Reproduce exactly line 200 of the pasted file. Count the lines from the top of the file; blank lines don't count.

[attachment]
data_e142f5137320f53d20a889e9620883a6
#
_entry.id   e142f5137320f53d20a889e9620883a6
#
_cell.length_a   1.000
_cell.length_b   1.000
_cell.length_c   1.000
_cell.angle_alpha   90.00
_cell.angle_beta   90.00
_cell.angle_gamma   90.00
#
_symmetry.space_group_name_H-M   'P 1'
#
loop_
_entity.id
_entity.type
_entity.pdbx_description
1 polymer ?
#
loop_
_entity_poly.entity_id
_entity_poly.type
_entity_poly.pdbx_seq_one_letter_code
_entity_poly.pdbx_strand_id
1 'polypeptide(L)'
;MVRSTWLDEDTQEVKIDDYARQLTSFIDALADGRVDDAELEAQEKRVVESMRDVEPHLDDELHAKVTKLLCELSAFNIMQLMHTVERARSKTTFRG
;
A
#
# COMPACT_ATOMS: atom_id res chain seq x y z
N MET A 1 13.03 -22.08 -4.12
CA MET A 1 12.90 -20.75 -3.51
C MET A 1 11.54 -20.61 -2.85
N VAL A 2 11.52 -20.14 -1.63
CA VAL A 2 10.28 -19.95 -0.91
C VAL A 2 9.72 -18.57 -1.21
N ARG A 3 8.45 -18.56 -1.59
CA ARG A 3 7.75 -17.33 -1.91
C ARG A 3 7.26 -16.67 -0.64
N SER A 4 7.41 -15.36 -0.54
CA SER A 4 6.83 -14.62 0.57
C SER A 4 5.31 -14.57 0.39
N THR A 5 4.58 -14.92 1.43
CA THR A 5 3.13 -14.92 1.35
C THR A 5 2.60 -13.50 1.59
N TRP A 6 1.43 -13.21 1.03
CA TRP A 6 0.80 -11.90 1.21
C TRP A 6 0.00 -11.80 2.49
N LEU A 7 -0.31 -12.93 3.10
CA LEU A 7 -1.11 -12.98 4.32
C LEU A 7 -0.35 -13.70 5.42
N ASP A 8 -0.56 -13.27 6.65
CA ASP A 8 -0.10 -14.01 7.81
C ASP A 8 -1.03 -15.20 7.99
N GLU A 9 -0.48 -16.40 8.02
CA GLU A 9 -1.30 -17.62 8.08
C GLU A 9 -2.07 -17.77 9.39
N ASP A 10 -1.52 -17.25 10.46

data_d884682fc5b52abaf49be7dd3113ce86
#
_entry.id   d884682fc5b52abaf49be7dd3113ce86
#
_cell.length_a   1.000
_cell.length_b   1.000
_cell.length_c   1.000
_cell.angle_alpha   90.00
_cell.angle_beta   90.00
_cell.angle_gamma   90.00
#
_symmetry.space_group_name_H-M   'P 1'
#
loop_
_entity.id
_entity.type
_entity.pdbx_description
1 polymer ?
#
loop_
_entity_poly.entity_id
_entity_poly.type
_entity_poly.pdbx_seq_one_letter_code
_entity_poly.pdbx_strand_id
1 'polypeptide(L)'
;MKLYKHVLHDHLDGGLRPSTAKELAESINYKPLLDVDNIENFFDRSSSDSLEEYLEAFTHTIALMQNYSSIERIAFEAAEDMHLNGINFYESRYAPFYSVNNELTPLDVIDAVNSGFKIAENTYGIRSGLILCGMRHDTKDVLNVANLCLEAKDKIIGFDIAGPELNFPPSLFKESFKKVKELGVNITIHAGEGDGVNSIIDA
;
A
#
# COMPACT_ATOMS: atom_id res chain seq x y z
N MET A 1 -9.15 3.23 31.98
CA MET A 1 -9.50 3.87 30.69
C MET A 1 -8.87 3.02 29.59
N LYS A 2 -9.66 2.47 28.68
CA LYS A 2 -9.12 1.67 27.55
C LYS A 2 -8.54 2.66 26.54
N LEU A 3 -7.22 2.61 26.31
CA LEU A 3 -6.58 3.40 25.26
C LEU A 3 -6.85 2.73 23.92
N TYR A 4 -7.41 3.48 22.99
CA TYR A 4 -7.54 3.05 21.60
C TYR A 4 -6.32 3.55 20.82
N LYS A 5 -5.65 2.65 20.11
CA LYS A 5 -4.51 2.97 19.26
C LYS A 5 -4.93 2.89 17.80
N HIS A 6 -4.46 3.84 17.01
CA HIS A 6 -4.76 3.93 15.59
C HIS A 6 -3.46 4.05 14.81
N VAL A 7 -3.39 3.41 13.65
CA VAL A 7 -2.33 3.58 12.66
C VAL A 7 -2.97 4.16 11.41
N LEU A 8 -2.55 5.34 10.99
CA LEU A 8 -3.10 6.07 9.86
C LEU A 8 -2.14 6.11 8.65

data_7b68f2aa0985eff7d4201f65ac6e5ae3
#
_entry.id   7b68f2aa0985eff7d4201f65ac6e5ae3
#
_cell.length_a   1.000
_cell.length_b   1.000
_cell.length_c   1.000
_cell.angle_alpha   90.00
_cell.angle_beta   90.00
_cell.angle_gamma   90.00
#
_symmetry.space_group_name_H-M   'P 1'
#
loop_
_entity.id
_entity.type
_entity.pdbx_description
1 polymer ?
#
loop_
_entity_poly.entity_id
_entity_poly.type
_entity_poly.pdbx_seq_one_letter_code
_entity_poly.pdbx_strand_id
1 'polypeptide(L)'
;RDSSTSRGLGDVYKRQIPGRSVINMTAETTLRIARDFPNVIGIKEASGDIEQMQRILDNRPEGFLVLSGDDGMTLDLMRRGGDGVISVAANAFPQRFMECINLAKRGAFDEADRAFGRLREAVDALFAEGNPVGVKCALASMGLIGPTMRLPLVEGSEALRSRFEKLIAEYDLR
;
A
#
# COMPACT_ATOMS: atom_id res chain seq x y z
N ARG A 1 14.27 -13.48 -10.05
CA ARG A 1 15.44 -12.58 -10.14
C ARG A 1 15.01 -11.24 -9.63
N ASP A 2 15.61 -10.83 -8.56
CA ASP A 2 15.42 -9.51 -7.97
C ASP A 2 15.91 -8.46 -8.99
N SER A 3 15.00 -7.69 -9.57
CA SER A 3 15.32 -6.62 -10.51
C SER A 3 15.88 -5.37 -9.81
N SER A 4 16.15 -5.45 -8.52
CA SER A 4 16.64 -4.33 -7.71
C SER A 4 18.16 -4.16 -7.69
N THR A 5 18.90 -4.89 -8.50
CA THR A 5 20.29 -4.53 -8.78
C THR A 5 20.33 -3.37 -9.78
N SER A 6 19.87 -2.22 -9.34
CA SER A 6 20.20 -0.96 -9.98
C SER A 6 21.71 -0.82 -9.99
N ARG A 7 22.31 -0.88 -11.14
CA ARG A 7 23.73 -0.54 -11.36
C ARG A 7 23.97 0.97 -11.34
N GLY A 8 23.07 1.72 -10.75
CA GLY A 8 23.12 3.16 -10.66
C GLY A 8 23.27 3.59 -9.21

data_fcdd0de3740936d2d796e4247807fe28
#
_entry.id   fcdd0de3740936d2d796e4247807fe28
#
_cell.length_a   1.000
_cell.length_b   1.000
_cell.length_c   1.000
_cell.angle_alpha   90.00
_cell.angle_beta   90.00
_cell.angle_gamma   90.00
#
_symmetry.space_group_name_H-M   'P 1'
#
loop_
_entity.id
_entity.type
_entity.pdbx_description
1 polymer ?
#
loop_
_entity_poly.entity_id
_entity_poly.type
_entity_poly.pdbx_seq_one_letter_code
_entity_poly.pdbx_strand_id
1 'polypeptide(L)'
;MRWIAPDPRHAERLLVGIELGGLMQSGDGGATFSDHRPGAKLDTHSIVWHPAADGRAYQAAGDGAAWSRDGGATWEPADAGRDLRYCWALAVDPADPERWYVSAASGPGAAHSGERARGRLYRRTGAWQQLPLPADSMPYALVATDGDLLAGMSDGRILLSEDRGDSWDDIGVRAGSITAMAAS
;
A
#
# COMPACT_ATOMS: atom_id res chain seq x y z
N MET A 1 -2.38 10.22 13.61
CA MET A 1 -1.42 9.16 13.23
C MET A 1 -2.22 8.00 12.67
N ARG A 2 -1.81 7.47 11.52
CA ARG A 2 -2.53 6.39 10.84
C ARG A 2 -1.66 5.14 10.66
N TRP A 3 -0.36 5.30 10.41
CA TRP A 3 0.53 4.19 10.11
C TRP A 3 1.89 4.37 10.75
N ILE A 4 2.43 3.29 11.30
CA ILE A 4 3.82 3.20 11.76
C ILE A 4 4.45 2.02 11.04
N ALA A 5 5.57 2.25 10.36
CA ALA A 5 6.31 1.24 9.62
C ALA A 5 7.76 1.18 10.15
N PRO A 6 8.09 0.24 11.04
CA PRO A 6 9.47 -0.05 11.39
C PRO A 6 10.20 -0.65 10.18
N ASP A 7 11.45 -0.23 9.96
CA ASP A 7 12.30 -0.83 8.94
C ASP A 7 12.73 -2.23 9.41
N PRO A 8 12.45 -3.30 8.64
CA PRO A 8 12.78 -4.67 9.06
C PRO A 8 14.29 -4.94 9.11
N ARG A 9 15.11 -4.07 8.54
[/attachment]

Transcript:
N ARG A 2 -1.81 7.47 11.52